And then GrowthHackers.com originally was just a kind of a tactical thing for Qualaroo early on. I just saw a void in the market where I had challenges myself building my personal profile and other marketers that I talked to had trouble building their profile among marketers, and then just connecting and being inspired by other marketers. So I didn’t actually know Warrior Forum existed at the time or maybe I would have been able to draw on some of that from Warrior Forum. So I saw that void and I thought if we can fill that void it will be a very complimentary product to Qualaroo.

    I also knew that if content marketing was effective for growing marketing tools what had happened was the content had been created by other companies. I just didn’t want to get into the game of creating a ton of content so I thought why not aggregate that content and then build a community to curate that content and just build a community around other people’s content and that it would be hard to get it going in the beginning but it would ultimately scale and be, I thought, a more interesting business or an interesting way to grow the business than creating a bunch of original content on our own. But it has evolved from there into something that to me is really a personal passion to do growth hackers. It is supportive of Qualaroo but it is something it will be interesting to see where we take it. I love the community on there and I just think there is a lot of really interesting things we will be able to do with it.

    Hopefully that answers the question of why I would leave. But with Dropbox and eventbrite I actually knew I was only going to do six months because I was passionate about learning what is that right model of six months up front? But I did the company called Lookout, I did a bunch of companies that were pretty successful through that period of time. So it was a good thing to be doing but my learning started to flatten out and so I wanted to challenge myself in new ways. So that was the main reason I moved on.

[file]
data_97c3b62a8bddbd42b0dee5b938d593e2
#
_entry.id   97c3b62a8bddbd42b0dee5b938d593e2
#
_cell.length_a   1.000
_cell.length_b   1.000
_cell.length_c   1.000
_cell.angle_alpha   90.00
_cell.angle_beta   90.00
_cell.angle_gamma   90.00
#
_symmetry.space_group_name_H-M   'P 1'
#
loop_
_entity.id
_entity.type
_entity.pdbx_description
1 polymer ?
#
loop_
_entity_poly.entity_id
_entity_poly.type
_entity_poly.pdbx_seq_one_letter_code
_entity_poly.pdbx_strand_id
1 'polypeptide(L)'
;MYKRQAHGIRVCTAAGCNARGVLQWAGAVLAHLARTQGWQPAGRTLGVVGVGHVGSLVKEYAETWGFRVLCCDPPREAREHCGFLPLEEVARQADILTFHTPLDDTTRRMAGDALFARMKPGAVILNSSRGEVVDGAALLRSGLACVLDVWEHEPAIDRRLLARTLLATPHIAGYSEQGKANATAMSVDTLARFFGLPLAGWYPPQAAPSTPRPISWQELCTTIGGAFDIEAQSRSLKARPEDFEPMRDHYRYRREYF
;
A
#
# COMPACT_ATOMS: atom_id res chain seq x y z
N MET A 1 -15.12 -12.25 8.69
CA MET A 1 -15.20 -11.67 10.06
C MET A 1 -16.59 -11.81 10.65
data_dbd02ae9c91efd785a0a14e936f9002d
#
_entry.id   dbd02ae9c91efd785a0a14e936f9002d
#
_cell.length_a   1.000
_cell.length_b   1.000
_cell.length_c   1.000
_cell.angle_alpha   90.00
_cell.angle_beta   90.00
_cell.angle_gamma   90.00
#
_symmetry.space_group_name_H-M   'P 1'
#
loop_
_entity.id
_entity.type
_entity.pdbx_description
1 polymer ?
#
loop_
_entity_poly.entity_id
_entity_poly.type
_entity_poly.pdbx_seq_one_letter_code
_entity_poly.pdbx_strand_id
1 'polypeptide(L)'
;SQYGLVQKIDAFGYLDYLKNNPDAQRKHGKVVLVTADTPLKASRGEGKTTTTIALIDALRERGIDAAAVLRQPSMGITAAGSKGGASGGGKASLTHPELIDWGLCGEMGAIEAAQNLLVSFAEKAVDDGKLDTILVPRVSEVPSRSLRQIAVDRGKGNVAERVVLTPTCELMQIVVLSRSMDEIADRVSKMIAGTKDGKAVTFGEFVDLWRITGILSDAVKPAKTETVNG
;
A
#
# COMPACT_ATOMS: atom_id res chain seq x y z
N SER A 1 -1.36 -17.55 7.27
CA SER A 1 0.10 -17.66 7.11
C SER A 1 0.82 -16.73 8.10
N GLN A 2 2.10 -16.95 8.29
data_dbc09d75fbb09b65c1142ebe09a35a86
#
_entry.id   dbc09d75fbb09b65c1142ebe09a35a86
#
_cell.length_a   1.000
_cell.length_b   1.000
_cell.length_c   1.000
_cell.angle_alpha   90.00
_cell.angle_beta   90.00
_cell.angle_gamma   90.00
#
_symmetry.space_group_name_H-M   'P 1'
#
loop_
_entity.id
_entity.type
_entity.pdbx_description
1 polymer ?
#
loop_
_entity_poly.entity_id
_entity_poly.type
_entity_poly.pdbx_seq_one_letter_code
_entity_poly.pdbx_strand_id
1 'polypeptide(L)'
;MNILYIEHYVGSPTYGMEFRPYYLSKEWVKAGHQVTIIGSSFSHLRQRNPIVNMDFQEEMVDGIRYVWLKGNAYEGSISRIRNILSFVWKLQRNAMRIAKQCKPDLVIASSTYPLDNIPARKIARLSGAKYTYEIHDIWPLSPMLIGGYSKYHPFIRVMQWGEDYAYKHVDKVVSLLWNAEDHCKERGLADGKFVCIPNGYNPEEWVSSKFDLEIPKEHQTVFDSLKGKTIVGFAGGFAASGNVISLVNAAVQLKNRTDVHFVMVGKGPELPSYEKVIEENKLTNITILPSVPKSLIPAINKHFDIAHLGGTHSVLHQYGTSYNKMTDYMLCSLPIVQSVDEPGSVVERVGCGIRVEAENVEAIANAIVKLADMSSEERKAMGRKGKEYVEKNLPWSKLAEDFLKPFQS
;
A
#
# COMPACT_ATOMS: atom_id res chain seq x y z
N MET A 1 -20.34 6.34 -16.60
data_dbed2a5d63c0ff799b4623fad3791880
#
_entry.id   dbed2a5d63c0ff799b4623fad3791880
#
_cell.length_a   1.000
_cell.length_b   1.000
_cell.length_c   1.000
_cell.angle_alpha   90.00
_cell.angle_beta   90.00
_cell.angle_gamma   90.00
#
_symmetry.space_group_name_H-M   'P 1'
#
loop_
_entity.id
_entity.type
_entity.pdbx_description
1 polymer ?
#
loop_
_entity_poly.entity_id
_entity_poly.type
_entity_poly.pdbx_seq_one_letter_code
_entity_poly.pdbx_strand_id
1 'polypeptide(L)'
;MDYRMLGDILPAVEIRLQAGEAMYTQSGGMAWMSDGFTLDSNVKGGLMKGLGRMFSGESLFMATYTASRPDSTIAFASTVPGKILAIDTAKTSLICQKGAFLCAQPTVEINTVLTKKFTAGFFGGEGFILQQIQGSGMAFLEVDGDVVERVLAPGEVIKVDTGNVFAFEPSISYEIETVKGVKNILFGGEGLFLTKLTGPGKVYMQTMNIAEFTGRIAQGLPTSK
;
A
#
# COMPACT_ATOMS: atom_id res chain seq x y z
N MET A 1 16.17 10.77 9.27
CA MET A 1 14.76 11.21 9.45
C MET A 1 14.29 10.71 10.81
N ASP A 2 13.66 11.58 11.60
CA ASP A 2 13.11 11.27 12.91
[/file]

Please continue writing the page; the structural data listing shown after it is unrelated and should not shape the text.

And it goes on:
“What do you see happening in the future for your company Qualaroo and Growth Hackers? For example heat maps.”

    So I wouldn’t do heat maps mostly because I think companies like CrazyEgg do really well with heat maps and the world doesn’t need another heat map company. So for me I prefer to try to fill voids that I see existing and not just compete on the same thing somebody else is doing. So Qualaroo a lot of what we are doing with Qualaroo now, the next phase, when we run an exit survey, when somebody says the reason they decided not to buy their shopping cart …we will pop up a survey that says, “Why did you decide not to check out today?” and one of the answers for example is the shipping is too expensive. Then we have dynamic offers built right into that where we can give them a shipping code to do that, a code for free shipping.

    So that kind of adaptive offer based on people’s responses. We just think there are some really neat things that we can do onsite, once you are engaging with people, once you are learning and gathering those insights we think we can drag conversions directly in unit and so we’ve got a few behavior based things that we are testing right now. You can sort of see the early stages of that product on nudge.Qualaroo.com. So it is not always even with questions, there is some behavior triggered overlays, email collectors that have been really effective for some people. But we are still in the early days of that. So some pretty interesting things if you want to play around with that.